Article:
Despite years of life experience on the land, fifth-generation Merino farmer and shearer Rachel Pritchard turned to TAFE NSW to get the skills and qualifications she needed to succeed in the industry she loves.
The 28-year-old from Murringo, who helps run the family farm Karoola with her dad and siblings, is studying a Certificate IV in Wool Classing through at TAFE NSW Cowra after completing a shearing school at TAFE NSW Dubbo to hone her skills with a handpiece.
“I wasn’t great at school, but the TAFE NSW teachers are experts at making learning accessible and nothing is ever a dumb question. They have so much industry knowledge, it’s insane,” she said.
“The shearing and wool industry has changed a lot in 20 years, and the TAFE NSW teachers give you a bigger picture understanding of the future of the industry, the process of wool production, and how wool commodities and overseas markets work. It’s that kind of foundational knowledge you need to build a really successful career.”
Not surprisingly, Rachel’s natural talent and ambition is paying off. She was the 2021 recipient of the prestigious Peter Westblade Scholarship, which funds participation in industry activities such as the Young Farmer Business Program, and earlier this year she won the Mid Lachlan Flock Ewe Competition Encouragement Award.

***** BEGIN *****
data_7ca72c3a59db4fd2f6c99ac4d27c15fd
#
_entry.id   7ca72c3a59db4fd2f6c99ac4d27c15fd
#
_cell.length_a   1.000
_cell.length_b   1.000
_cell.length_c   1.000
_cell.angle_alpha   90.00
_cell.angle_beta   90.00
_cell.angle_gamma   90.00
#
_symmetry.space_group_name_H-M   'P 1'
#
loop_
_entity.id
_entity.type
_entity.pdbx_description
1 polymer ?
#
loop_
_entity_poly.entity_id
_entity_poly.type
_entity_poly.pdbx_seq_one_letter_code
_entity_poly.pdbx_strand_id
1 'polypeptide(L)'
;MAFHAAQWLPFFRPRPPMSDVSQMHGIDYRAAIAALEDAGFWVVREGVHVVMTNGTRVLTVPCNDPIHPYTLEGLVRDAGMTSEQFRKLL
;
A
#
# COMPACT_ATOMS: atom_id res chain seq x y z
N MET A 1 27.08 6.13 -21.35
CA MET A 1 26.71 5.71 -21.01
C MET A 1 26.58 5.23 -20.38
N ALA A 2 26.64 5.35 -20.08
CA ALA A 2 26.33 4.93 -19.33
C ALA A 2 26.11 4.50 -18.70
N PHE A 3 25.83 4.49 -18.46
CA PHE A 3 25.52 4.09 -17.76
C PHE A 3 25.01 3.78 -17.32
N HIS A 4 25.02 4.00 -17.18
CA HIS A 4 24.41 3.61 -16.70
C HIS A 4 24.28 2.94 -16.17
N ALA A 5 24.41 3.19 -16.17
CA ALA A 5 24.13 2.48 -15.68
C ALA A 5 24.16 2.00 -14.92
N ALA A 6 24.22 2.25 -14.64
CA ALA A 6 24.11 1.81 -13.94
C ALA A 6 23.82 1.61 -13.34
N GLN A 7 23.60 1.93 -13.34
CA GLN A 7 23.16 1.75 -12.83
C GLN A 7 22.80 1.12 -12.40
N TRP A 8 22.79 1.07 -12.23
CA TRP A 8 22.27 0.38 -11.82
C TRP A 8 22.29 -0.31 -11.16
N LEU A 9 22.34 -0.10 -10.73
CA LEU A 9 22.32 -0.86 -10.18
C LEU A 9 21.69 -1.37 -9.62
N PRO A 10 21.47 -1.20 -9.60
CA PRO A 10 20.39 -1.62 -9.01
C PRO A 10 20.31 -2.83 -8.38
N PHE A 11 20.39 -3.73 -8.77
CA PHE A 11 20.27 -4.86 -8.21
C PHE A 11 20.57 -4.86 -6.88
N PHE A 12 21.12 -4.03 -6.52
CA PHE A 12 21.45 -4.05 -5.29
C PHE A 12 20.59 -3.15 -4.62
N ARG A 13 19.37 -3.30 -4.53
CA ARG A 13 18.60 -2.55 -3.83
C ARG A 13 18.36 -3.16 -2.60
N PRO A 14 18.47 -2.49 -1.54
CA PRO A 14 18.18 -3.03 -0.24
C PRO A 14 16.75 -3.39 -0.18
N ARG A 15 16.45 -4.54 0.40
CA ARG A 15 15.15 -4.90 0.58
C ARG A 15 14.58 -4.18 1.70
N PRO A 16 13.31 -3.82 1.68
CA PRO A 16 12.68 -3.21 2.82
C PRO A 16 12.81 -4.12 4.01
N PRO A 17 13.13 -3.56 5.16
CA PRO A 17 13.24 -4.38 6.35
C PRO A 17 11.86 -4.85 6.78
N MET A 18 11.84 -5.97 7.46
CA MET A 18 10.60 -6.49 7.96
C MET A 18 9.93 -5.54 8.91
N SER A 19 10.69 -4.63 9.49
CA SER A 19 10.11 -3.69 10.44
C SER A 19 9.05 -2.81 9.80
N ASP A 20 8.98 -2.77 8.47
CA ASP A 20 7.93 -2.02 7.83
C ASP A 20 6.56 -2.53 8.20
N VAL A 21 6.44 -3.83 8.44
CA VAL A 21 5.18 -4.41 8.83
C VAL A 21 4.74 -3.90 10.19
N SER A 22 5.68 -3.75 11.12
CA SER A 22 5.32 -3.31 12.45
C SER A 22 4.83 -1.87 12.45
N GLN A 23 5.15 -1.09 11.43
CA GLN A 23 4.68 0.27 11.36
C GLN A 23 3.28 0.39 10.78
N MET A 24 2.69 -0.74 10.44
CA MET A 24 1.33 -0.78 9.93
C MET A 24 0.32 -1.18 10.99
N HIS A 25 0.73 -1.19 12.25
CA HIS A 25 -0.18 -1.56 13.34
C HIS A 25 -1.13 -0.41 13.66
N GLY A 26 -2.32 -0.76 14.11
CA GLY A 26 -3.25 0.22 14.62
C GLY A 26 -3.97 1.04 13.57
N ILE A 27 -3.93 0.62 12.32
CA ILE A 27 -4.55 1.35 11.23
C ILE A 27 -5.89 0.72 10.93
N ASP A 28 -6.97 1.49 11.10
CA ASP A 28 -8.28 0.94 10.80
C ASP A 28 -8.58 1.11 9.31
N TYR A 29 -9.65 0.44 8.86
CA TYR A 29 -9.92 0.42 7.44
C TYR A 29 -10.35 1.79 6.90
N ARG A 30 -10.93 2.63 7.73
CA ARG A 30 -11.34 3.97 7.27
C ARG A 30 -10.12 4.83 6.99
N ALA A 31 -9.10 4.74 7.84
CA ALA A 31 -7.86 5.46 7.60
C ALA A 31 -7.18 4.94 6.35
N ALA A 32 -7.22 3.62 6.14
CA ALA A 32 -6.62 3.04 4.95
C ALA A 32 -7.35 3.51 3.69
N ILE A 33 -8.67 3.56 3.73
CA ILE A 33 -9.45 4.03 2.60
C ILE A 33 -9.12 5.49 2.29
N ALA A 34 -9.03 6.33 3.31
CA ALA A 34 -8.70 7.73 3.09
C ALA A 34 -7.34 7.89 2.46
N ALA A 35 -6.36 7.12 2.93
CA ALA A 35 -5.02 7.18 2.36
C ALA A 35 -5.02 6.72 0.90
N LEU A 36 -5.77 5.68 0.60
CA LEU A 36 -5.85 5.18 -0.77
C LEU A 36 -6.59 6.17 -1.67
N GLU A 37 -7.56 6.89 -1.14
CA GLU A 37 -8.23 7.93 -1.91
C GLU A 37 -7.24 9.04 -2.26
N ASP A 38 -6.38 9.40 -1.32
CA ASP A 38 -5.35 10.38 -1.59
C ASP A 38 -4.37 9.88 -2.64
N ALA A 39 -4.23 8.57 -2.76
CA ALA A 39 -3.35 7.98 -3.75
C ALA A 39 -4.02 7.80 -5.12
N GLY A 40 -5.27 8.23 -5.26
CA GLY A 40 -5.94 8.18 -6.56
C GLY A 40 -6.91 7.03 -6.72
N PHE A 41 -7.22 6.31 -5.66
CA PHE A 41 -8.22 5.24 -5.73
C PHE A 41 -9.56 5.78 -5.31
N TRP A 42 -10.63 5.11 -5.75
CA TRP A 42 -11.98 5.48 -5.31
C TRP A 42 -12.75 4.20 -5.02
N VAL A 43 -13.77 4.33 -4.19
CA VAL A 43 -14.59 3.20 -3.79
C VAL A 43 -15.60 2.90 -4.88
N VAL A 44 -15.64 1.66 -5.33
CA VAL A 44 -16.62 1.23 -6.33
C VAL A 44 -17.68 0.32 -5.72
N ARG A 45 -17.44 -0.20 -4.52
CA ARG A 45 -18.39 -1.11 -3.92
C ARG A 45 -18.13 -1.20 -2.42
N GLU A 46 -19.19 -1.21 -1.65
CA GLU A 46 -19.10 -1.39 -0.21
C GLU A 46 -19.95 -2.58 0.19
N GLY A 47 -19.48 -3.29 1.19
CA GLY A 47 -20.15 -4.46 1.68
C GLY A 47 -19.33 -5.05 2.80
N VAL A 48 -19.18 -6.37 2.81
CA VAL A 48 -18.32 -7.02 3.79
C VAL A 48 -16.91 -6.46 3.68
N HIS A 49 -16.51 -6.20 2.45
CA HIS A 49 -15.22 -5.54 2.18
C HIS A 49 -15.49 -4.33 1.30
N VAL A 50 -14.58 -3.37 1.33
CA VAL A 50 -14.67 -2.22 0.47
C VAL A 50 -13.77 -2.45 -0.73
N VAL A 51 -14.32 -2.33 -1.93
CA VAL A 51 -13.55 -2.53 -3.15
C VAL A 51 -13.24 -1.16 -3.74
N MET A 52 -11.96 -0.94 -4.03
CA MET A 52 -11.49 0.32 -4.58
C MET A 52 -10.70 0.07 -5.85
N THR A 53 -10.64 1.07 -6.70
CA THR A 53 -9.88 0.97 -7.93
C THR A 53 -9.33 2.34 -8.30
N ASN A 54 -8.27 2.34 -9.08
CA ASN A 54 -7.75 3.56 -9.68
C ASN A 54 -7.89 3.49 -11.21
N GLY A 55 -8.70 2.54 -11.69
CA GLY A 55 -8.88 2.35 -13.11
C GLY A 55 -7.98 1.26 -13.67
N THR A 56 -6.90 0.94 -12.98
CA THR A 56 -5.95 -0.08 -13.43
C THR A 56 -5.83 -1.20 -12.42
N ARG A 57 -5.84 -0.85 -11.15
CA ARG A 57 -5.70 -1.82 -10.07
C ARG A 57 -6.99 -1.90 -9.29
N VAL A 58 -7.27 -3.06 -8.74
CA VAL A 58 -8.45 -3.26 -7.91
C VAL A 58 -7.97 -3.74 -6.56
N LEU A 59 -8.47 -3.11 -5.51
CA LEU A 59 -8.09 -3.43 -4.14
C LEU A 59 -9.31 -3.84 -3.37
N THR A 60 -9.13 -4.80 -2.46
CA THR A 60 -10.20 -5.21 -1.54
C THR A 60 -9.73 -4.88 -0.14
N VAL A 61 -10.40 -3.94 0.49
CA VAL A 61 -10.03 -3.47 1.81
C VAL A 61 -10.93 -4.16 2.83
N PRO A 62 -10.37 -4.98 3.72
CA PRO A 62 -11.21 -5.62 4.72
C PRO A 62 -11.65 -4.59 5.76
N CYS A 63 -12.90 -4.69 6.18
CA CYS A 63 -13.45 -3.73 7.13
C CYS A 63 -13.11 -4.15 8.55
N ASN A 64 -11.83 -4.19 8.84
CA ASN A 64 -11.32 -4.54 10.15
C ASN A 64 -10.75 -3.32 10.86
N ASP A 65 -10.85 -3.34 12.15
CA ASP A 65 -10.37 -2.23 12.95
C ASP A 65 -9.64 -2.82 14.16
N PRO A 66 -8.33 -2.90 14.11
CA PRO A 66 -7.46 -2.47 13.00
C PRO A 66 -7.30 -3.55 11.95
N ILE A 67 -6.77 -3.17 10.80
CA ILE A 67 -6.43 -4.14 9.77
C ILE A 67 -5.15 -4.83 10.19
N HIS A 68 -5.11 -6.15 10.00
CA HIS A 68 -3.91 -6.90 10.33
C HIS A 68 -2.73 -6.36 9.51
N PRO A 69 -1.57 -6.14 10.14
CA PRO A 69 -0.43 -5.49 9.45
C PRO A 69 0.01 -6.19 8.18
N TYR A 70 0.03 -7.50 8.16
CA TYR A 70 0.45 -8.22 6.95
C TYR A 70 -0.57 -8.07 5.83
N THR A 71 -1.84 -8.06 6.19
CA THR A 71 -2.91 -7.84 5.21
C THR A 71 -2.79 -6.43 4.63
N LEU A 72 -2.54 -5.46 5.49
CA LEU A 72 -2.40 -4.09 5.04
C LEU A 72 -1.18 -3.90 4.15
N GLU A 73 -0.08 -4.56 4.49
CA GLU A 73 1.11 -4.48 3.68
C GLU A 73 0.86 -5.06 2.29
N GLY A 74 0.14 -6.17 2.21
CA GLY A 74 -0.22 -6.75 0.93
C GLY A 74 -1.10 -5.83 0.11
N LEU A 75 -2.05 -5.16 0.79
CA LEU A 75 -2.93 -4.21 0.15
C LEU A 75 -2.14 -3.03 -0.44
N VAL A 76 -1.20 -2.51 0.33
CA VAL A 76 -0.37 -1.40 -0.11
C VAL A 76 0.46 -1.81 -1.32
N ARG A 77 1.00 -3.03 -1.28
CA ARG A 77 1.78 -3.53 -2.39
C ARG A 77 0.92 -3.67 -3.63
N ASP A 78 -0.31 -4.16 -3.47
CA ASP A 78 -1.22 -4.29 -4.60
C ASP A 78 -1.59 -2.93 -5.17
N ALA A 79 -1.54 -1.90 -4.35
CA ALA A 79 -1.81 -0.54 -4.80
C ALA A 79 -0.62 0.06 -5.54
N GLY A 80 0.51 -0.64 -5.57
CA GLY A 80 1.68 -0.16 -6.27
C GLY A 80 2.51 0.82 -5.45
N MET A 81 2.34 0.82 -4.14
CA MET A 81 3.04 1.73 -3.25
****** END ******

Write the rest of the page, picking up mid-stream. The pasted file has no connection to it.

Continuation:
“I could never sit at a desk all day, and working with wool just comes naturally to me, but you still need to study and work hard to achieve, and I want my children to see that. That’s why I went back to TAFE NSW,” she said.
“There’s been a shortage of workers in our industry for years, so there’s always jobs, and there’s lots of different avenues you can take. I’m still figuring out exactly where my career will go.”
TAFE NSW Dubbo is a recognised centre for training excellence in the shearing, wool handling and wool classing industry that continues to produce exceptional graduates like Rachel.
TAFE NSW is continually adapting its shearing, wool handling, and wool classing courses across the New England region and Western and Southern NSW to attract new workers to an industry battling a crippling skills shortage. This was exacerbated by the COVID-19 pandemic, with businesses across regional NSW unable to rely on their usual supply of overseas workers.
“In the New England area, students in Years 11 and 12 can now complete a Certificate II in Shearing as part of a school-based traineeship. This is also available to school students in Western NSW,” Agriculture teacher John Cox said.
“Shearing and wool is a great industry with a huge demand for new employees, travel opportunities, and great income potential. We are doing all we can to attract more workers into the industry.”
“Students like Rachel have the ability to reach real heights within the industry. I would guess that in the future, Rachel will be one of the industry leaders of her generation,” Mr Cox said.
Explore hundreds of traineeships and apprenticeships at TAFE NSW and pursue your passion with life-changing training. For more information visit www.tafensw.edu.au or phone 131 601.
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